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This topic has come up occasionally in other posts, but I found no question on the site asking about this specifically.


In 1834, ED Howe published Mormonism Unvailed [sic], claiming based upon the work of Philastus Hurlbut that the Book of Mormon, published in 1830, plagiarized an earlier work of Solomon Spaulding entitled Manuscript Found.

Most proponents of this theory suggest that Sidney Rigdon served as the connection between Solomon Spaulding and Joseph Smith, who Latter-day Saints believe translated the Book of Mormon from an ancient record by the gift and power of God (source)

Spaulding died in 1816 without having completed or published Manuscript Found; from his own correspondence we know he was working on the manuscript in 1812. The manuscript remained in the possession of his family until the 1830s. The manuscript was lost for several decades and was rediscovered in 1884; the popularity of the theory declined after this time.

How do Latter-day Saints respond to the Spaulding theory?


Background on Solomon Spaulding's manuscript and the theories associated with it can be found here.

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For about 50 years in the 19th century the Spaulding manuscript was the most popular naturalistic explanation for the origin of The Book of Mormon; it has now been widely discredited by both friends and foes of The Book of Mormon.

Background on the manuscript

(summarized from Rex C. Reeve Jr.’s What is “Manuscript Found”? as published in Manuscript Found: The Complete Original “Spaulding Manuscript” available online here)

Solomon Spaulding wrote a document entitled “Manuscript Found”, which has some loose similarities with the Book of Mormon (e.g. a group of people crossed the ocean and settled the Americas, people in the land became divided, they fought wars, their record was discovered many years later); from his own correspondence we know he was working on the manuscript in 1812.

Spaulding died in 1816 without having ever completed or published the manuscript. The manuscript remained in the possession of his family until the 1830s.

In 1833 Philastus Hurlbut was excommunicated from The Church of Christ (now known as The Church of Jesus Christ of Latter-day Saints) for sexual immorality. He had previously served as a missionary for the church but, in his anger, turned hard against the church and sought to tear it down. His efforts included:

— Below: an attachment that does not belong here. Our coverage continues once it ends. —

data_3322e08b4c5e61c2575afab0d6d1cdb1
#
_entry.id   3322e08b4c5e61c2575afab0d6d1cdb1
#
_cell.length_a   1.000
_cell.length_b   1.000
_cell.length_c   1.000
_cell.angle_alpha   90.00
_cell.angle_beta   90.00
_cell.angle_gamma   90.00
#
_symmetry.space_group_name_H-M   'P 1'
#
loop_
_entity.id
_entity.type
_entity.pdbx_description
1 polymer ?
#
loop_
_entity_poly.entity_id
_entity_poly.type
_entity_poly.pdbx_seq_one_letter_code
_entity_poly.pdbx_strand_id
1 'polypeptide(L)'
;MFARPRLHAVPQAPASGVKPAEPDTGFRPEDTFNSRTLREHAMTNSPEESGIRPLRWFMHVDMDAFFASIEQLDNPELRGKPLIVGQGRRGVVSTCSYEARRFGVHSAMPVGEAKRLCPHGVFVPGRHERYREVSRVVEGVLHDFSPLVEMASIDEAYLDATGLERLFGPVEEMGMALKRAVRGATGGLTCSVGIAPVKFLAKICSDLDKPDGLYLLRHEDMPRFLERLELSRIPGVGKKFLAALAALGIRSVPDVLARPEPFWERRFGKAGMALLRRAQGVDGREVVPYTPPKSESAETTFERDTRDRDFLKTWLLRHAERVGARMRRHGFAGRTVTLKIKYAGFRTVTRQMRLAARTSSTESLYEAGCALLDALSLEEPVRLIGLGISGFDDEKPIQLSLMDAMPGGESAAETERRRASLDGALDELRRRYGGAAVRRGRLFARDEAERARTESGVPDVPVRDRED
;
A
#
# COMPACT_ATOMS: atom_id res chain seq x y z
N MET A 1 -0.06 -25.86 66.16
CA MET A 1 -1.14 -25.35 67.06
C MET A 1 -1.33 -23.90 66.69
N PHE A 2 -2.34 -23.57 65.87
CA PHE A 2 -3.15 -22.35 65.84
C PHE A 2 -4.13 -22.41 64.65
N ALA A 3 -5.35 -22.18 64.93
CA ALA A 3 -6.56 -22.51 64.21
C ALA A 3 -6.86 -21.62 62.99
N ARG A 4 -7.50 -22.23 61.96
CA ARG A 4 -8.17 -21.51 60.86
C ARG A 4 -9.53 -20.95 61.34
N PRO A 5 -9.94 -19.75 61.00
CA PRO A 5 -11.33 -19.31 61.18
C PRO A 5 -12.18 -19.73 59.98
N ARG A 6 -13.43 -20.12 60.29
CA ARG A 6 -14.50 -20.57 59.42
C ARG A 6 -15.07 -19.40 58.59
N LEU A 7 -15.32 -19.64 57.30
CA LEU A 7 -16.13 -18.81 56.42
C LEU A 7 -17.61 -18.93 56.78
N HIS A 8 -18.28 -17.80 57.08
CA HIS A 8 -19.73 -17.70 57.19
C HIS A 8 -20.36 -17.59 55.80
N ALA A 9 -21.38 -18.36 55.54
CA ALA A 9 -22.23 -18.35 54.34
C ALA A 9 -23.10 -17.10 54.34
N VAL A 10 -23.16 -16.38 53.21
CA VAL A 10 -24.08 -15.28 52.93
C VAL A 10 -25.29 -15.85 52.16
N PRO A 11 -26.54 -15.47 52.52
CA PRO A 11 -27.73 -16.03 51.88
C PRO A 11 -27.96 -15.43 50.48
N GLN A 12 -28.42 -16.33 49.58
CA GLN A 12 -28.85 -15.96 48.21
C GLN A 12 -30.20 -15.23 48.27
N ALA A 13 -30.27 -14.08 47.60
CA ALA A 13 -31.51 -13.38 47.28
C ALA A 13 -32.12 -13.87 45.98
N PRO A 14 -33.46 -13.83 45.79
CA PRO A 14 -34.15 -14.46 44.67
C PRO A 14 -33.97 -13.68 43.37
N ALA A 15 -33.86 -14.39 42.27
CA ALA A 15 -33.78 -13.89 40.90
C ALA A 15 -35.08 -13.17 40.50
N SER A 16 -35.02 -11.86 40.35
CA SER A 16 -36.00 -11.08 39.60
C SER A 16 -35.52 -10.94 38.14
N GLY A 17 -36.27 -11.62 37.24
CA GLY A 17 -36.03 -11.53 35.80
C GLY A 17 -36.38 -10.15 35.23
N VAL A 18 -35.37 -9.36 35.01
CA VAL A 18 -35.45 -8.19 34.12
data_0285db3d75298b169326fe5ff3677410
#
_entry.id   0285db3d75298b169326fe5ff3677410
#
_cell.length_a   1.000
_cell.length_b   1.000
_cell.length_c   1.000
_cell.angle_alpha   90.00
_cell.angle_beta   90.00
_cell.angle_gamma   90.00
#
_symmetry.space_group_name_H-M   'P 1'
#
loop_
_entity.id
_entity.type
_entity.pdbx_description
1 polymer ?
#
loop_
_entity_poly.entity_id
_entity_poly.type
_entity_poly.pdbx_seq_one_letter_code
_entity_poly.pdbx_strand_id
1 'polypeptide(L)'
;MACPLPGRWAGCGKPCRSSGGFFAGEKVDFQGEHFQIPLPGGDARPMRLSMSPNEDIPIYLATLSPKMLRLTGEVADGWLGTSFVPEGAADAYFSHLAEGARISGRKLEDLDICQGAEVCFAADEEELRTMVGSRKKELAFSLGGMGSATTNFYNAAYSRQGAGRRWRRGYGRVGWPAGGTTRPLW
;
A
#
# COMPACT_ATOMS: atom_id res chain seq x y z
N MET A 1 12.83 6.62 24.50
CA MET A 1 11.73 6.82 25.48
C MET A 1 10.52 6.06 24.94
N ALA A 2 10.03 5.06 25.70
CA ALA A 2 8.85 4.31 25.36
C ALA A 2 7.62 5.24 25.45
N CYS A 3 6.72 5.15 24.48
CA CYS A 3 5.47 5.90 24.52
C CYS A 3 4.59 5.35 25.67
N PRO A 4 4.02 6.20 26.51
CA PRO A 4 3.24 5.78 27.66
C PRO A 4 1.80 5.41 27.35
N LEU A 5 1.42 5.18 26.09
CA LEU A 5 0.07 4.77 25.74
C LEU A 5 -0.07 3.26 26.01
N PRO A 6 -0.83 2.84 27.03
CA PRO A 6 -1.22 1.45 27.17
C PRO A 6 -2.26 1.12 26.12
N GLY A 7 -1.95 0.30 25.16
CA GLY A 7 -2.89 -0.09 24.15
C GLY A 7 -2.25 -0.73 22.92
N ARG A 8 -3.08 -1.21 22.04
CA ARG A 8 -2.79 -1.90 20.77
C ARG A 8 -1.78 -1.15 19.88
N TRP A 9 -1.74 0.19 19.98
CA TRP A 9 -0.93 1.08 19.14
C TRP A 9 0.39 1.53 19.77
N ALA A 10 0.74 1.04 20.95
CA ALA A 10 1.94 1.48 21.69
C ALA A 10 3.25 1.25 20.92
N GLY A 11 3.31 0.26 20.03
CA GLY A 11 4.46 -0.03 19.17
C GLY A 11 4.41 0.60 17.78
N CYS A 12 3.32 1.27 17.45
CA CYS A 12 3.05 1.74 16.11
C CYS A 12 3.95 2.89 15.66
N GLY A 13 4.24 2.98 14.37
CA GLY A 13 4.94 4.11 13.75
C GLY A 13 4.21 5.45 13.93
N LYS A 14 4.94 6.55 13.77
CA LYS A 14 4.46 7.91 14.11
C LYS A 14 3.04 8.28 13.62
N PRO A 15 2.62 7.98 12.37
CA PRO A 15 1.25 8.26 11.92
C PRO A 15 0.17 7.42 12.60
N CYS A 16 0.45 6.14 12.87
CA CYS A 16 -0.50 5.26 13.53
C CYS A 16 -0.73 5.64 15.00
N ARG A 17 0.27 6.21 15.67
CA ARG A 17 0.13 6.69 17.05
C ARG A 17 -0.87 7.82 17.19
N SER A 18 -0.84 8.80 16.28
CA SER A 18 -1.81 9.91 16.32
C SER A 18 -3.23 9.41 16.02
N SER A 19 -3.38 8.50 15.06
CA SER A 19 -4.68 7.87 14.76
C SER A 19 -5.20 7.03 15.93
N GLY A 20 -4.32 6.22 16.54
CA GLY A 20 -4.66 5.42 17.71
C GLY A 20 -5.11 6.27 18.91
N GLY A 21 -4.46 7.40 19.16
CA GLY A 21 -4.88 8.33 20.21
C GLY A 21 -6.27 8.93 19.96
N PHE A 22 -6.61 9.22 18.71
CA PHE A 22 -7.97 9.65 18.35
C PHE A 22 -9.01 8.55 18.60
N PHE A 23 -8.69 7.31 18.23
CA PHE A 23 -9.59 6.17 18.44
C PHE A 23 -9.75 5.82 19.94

• Collecting defamatory statements from people who did not like Joseph Smith
  • Publicly threatening to kill Joseph Smith
  • A conspiracy theory to impugn the credibility of the Book of Mormon

(Hurlbut’s later criminal actions and flight from the US to escape justice only further assassinated his character).

Hurlbut heard of Spaulding’s work from people who had known him, and saw an opportunity to discredit The Book of Mormon by claiming it was stolen from Spaulding’s work. Hurlbut acquired the Spaulding manuscript from Spaulding’s family in 1833 or 1834.

Because Hurlbut was not a publicly credible source (see above), he couldn’t publish his theory in his own name–he sold the documents to E.D. Howe and Howe used them to publish his hit-piece Mormonism Unvailed [sic], released in 1834.

Neither Hurlbut nor Howe released the Spaulding manuscript publicly–and for good reason–it would allow readers to check the story for themselves. Howe sold the papers to L.L. Rice circa 1839 and the Spaulding manuscript disappeared for several decades. This was convenient for conspiracy theorists, who could imagine the text to have said anything they wanted. Affidavits were secured (by Hurlbut) from enemies of Joseph Smith stating that The Book of Mormon borrowed numerous features from the Spaulding manuscript.

Research published by George Reynolds in 1883 indicated that Hurlbut knew full well the Spaulding manuscript was unrelated to The Book of Mormon. Hurlbut (the mastermind of the plan) had stated: